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Questions about and surrounding Hagakure

 
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HarryJJ
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PostPosted: Tue May 15, 2012 10:25 am    Post subject: Questions about and surrounding Hagakure Reply with quote
Yes surprise, surprise me again! I just can't seem to help myself with all this information I'm finding out through this site and other mediums.

So first of all from a quick look at the synopsis of Hagakure on wiki it tells us that Tsuramoto Tashiro compiled Yamamoto Tsunetomo's works in the years 1709 to 1716 but wasn't published until 'many years afterwards'. A further look at Tsuramoto Tashiro again on wiki however says these manuscripts were kept secretively in the possession of the Nabeshima clan of the Saga domain for almost two centuries until it being made public in the Meiji period, of course this being wiki everything should be taken with a large pinch of salt. I gather the Hagakure or bushido code is one of the biggest misconceptions that there has been this universal code throughout Japanese History referring to the bushi class.

My question though is did the Tokugawa bakufu at any point during it's reign try to implement stronger tenets on the lord vassal system/relationship to gain tighter control over the clans by implementing national philosophical and religious treaties/manuscripts/laws such as when Neo-Confucianism was introduced to the country? Making samurai of the Edo period all largely adhere to and recognise a universal code?

Or was there many interpretations and ideologies regarding warrior ethos like that of the house codes during the Sengoku era?

Kind regards,

harry
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HarryJJ
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PostPosted: Fri May 18, 2012 8:08 pm    Post subject: Reply with quote
No one??

I'm really interested in the development of the Bushi philosophy in pre modern Japanese History with it's impacts on society and laws but also the negative aspects that accompanied it.

So any answers to the original post and suggested reads would be greatly appreciated.

Kind regards!
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Tatsunoshi
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PostPosted: Sat May 19, 2012 9:04 am    Post subject: Reply with quote
Neo-Confucianism was the preferred philosophy of the Tokugawa Shogunate, but as far as being codified into law-not really. There were Tsunayoshi's 'Laws of Compassion' and Yoshimune's entreaties for frugality and martial training, but for the most part, trying to codify an approach to life doesn't work out very well. The laws requiring alternate attendance of daimyo in Edo, tying samurai to their fiefs and putting them in the castle city, and making it impossible for a samurai to change lords under the majority of circumstances nicely took care of the whole 'loyalty' thing indirectly without having to rely on philosophy. If you left your lord and couldn't catch on with another, who would be disloyal?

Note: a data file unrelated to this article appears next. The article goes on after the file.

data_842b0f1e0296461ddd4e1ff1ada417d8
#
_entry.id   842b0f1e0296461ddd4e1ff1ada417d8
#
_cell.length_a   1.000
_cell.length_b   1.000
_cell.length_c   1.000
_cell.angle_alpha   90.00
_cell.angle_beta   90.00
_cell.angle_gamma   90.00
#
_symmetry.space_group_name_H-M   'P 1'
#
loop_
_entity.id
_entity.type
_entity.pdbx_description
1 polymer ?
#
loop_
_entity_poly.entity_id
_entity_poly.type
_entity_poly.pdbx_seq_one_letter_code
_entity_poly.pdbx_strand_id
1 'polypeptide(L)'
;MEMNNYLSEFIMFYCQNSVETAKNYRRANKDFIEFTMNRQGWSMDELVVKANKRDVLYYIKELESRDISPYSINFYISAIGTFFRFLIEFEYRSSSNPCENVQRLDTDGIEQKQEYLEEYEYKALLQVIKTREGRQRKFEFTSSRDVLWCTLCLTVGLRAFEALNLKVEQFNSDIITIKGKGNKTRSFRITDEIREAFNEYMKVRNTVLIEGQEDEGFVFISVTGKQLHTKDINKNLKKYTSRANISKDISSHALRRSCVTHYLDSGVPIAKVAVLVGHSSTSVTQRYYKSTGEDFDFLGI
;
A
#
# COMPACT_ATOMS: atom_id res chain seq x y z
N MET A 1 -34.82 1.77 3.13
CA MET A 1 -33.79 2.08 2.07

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lordameth
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PostPosted: Sat May 19, 2012 1:14 pm    Post subject: Reply with quote
Do a search on the forums for "bushido" or "Hagakure", and you'll find plenty of discussion about it.
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ltdomer98
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PostPosted: Sat May 19, 2012 1:22 pm    Post subject: Reply with quote
Karl Friday has a great article about the myth of bushido, I recommend finding it.
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HarryJJ
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PostPosted: Tue May 22, 2012 2:38 am    Post subject: Reply with quote
Tatsunoshi wrote:
Neo-Confucianism was the preferred philosophy of the Tokugawa Shogunate, but as far as being codified into law-not really. There were Tsunayoshi's 'Laws of Compassion' and Yoshimune's entreaties for frugality and martial training, but for the most part, trying to codify an approach to life doesn't work out very well. The laws requiring alternate attendance of daimyo in Edo, tying samurai to their fiefs and putting them in the castle city, and making it impossible for a samurai to change lords under the majority of circumstances nicely took care of the whole 'loyalty' thing indirectly without having to rely on philosophy. If you left your lord and couldn't catch on with another, who would be disloyal?


This is great thanks! I will do some searching to find out more on these particular two.

lordameth wrote:
Do a search on the forums for "bushido" or "Hagakure", and you'll find plenty of discussion about it.


apologises I didn't realise there was a search function should of looked harder really, save me posting to many threads in the future Smile

ltdomer98 wrote:
Karl Friday has a great article about the myth of bushido, I recommend finding it.


The Bushido or Bull? found it, very insightful and I also found a article related to the same thing on koryu.com where Karl also lists some other works by people such as Hurst, Thomas Conlan, and Paul Varley as well as Eiko Ikegami on the subject so lots to get stuck into!
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